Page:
Josh Harding really shouldn't get much blame for the loss, as he simply did not have almost any sort of support.  He had a save of the year candidate when he robbed Pacioretty early, but the former Michigan star would get his revenge with 3 tallies that chased Harding from between the pipes.  One thing is for certain, the Wild need to re-think their backup goaltender situation as Darcy Kuemper was more than a little shaky as he gave up 3 goals on just about 10 shots on goal.  Most of those goals were of the yogurt soft variety and you could dismiss that if Kuemper had another ugly performance the last time he was between the pipes for Minnesota.  Defensively I thought Jared Spurgeon was awful, taking lazy penalties and struggling to handle the Canadiens bigger forwards.  Ryan Suter and Jonas Brodin also did not have their best game and even though I thought the Wild had some good moments on the penalty kill but it wasn't good enough.  

Offensively the Wild had little pushback most of the game.  Minnesota was not able to get comfortable at all through the first two periods of the game.  They were not able to do what they did the last time they played Montreal, by bottling them up in their own end with a strong puck-possession game.  This time the Wild were giving up lots of easy turnovers and it was Montreal who were working the puck deep in the Minnesota zone forcing the Wild to spend time chasing around in its own end.  The Wild managed to score twice in the 3rd, but that was after the Habs started to ease up defensively yielding the time and space they had denied Minnesota for the rest of the game.  It was good to see Niederreiter's hustle be rewarded with a goal, but it was too little, too late.  

This was a predictable, ugly effort on the part of the Wild.  Getting blitzed for 4 goals in the 2nd period is not something I expected though.  In previous bad efforts, the Wild still usually had managed to keep things close.  Some of that was due to replacing Harding with Kuemper, but the team's effort dropped off as well.  Wild Head Coach Mike Yeo's key word for this team going into a back-to-back against Ottawa was "respond".  He said he hopes the team plays a little ticked off tomorrow, and I'd say I hope so too!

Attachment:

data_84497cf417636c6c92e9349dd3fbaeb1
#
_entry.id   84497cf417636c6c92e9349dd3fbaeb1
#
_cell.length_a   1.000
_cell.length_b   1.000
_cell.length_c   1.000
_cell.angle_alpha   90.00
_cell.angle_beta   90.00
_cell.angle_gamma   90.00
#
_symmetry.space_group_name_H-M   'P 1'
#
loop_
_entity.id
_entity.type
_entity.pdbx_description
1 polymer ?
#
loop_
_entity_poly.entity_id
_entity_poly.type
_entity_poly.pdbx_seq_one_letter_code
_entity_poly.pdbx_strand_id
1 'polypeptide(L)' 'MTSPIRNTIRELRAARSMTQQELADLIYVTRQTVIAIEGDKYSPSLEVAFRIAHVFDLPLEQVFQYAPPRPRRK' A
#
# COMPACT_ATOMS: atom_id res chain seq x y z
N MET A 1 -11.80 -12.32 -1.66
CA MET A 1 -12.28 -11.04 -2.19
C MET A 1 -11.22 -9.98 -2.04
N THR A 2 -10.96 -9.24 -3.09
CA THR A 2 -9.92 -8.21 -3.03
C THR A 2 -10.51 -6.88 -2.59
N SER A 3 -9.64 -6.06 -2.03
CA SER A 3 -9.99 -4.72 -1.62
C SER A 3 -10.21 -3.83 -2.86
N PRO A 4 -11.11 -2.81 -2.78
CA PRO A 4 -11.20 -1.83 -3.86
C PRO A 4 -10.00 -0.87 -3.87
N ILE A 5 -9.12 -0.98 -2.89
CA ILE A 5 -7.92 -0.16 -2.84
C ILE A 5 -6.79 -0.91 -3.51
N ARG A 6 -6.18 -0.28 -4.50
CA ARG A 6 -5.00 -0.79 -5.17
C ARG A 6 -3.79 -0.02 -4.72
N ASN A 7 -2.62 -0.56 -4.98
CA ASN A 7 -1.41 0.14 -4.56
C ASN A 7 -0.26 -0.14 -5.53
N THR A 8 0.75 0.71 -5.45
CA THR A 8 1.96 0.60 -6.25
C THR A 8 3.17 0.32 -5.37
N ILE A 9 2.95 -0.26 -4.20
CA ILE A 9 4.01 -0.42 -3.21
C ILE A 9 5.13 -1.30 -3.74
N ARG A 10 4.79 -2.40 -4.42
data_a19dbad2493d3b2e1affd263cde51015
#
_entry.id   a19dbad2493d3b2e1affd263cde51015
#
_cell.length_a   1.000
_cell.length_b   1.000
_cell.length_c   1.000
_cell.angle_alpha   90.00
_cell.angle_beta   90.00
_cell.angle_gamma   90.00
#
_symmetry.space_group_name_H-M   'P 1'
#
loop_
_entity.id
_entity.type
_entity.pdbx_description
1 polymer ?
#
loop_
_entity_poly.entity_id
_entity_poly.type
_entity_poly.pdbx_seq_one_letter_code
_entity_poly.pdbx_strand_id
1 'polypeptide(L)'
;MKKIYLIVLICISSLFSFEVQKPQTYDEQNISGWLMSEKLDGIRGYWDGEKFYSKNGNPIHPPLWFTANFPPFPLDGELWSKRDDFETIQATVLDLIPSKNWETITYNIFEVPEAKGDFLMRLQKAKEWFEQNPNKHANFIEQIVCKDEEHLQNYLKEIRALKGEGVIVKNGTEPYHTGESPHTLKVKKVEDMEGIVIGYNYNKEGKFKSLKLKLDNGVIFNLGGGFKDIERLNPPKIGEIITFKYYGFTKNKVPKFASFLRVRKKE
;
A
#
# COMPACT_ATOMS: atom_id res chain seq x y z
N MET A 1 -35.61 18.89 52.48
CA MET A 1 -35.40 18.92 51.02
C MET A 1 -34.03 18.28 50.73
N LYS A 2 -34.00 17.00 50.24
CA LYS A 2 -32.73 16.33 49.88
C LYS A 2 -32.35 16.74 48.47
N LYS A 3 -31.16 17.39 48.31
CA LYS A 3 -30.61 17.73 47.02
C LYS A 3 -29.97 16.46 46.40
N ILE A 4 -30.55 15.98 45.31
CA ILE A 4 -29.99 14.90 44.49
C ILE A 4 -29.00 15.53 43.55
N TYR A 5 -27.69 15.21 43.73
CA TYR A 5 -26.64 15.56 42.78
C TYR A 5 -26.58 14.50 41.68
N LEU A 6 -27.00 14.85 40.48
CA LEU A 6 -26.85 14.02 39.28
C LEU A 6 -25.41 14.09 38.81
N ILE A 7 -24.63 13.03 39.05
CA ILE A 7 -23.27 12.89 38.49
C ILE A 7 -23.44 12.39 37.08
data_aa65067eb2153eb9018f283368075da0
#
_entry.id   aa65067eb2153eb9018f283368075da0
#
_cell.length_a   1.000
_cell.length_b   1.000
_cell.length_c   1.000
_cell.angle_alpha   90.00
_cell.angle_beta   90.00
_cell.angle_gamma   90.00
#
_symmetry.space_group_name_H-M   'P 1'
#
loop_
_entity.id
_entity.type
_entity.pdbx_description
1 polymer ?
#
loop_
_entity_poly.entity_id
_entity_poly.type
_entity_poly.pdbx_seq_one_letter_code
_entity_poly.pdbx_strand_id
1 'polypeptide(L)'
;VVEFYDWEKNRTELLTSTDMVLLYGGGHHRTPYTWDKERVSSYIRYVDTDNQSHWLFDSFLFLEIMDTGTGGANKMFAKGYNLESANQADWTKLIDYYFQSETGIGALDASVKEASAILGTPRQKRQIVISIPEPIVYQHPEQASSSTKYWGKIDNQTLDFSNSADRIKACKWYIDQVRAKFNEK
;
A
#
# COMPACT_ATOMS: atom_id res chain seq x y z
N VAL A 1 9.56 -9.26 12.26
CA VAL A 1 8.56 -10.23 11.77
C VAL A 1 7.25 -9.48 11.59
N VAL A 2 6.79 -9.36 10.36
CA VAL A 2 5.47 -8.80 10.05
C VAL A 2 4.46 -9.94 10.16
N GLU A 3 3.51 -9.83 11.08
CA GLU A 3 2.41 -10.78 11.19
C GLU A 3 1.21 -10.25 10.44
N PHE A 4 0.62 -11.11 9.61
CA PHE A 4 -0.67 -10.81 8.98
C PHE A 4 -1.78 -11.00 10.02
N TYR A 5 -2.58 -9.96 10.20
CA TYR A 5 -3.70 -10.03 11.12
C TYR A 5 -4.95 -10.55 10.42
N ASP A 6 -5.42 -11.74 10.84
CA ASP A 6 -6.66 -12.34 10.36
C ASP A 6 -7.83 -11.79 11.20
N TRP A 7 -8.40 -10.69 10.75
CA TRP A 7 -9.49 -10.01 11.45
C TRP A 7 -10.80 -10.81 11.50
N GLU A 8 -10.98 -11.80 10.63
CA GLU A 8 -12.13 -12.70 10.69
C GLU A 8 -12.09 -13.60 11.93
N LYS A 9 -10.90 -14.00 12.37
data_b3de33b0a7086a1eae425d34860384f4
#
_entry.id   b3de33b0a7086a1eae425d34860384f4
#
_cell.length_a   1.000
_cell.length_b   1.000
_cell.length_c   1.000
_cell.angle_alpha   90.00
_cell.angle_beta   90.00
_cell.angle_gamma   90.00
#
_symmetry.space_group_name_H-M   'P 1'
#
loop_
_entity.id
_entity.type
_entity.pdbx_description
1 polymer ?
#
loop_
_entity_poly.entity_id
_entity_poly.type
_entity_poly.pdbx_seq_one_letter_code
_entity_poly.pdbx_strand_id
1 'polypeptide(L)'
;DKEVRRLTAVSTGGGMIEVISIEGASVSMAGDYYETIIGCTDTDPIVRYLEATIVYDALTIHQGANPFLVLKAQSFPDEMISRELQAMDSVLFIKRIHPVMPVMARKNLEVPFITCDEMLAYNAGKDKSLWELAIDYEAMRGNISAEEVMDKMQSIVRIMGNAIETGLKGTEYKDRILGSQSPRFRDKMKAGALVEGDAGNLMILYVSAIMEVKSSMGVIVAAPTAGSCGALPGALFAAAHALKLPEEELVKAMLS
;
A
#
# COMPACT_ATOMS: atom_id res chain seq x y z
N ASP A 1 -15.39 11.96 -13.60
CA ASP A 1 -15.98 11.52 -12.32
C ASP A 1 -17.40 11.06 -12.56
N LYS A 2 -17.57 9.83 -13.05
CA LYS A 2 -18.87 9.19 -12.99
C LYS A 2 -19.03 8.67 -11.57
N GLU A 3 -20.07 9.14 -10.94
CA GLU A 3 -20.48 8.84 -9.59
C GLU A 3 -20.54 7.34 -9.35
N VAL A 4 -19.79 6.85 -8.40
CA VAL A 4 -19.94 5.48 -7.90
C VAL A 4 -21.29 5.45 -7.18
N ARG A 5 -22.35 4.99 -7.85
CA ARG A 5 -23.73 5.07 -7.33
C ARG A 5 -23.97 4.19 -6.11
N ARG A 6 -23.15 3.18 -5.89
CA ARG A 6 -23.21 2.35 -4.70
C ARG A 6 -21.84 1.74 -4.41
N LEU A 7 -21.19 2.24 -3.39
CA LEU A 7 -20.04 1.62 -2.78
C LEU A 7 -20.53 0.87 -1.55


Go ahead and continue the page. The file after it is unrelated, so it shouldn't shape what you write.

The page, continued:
Wild Notes:

~ Wild roster was as follows:  Mikko Koivu, Zach Parise, Charlie Coyle, Dany Heatley, Zenon Konopka, Torrey Mitchell, Matt Cooke, Kyle Brodziak, Justin Fontaine, Nino Niederreiter, Mikael Granlund, Jason Pominville, Ryan Suter, Jonas Brodin, Marco Scandella, Jared Spurgeon, Clayton Stoner and Nate Prosser.  Darcy Kuemper would share the duties between the pipes with Josh Harding.   Mathew Dumba was a healthy scratch.  

~ The 3 Stars of the Game were as selected by Derek Felska were: 1st Star Max Pacioretty, 2nd Star Brendan Gallagher, 3rd Star Darcy Kuemper (He played very well for the Habs tonight)  

Wild Prospect Report:

Daniel Gunnarsson  Daniel Gunnarsson

D – Daniel Gunnarsson (Lulea, SHL) ~ Gunnarsson appears to be heating up a bit after a slow start to the 2013-14 season.  The lanky defenseman could still stand to add some bulk to his 6'2" frame, however he remains as one of the Wild's more intriguing prospects having played in Sweden's top league the last 2 seasons.  Gunnarsson has no goals and 8 assists to go along with 4 PIM's and a -4 rating in 22 games this season. 

Jack Jablonski & Jenna Privette

About Derek Felska

I am a lifelong hockey fan from Minnesota who loves and appreciates the game at all levels. I have been blogging about the Minnesota Wild since 2005. I cover just about every aspect of the organization from the team itself, its coaches, its management, its broadcast as well as its AHL affiliate the Iowa Wild and the club's pool of prospects. In addition to the NHL I occasionally time time to cover college and high school hockey as well. We are the State of Hockey and I want to make this blog informative and objective from the eyes of a fan. I am a fan of the Minnesota Wild, but I am no homer. I hope what you read reflects this approach!